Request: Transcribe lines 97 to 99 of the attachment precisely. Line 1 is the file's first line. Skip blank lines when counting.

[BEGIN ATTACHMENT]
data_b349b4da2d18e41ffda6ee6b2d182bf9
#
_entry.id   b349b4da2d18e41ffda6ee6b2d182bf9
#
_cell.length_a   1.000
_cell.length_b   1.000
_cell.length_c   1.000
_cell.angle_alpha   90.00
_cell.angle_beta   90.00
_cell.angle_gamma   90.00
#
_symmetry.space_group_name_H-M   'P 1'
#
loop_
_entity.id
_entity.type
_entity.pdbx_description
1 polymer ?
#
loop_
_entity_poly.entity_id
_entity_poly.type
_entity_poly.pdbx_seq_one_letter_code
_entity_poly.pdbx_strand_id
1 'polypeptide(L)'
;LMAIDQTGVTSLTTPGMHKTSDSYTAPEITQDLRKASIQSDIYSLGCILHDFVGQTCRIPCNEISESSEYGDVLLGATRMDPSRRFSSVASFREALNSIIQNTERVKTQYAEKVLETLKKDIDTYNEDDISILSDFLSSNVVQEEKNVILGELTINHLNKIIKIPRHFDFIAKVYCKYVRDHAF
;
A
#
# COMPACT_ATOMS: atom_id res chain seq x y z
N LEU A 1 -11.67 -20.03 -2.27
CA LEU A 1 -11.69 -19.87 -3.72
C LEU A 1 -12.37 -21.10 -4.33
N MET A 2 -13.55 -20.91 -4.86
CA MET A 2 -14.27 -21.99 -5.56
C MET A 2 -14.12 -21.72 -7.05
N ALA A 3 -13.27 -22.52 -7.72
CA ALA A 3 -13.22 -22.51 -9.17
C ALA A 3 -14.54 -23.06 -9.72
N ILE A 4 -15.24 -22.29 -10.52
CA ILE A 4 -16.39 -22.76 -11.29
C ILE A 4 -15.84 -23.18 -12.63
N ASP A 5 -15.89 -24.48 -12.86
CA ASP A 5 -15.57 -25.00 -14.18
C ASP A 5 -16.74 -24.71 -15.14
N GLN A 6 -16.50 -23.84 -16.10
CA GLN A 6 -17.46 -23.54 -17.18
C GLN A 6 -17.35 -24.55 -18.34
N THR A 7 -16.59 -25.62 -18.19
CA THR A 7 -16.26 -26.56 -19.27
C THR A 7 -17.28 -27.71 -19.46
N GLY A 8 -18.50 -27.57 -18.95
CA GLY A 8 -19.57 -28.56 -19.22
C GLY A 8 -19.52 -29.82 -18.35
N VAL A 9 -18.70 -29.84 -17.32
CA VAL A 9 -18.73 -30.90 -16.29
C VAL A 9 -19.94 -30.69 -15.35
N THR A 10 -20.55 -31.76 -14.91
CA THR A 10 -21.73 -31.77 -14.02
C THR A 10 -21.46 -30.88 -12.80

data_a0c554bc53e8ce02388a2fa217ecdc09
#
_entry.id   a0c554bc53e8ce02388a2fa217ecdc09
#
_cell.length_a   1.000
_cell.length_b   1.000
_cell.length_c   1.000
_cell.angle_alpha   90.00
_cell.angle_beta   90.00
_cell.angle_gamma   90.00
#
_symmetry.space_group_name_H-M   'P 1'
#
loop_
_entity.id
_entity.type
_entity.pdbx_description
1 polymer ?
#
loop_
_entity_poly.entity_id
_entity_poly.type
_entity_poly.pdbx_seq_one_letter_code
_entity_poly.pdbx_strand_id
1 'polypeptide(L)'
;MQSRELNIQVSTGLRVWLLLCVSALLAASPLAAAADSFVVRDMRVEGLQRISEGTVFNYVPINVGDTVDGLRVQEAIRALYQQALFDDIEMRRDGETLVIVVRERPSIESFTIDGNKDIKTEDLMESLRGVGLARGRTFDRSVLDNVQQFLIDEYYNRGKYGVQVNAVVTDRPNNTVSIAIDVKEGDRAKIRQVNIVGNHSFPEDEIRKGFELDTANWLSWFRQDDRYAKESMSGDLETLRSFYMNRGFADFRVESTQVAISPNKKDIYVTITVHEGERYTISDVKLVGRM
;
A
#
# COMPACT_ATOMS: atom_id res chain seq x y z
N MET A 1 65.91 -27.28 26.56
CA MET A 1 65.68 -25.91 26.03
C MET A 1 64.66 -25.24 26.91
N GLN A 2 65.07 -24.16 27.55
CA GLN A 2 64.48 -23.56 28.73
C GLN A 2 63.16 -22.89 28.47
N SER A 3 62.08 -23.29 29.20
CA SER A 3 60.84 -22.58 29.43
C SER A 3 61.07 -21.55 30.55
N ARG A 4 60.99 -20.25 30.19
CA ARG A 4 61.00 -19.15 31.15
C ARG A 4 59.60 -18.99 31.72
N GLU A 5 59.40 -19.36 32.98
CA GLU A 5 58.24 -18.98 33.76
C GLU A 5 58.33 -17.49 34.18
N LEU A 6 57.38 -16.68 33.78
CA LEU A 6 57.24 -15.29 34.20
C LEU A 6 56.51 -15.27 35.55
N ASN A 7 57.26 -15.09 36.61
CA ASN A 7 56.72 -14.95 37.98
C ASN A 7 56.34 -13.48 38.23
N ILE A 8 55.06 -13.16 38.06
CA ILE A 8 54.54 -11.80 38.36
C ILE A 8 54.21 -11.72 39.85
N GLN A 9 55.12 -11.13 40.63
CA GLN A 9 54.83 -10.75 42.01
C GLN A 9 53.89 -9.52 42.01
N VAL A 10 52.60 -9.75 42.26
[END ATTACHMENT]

N SER A 3 62.08 -23.29 29.20
CA SER A 3 60.84 -22.58 29.43
C SER A 3 61.07 -21.55 30.55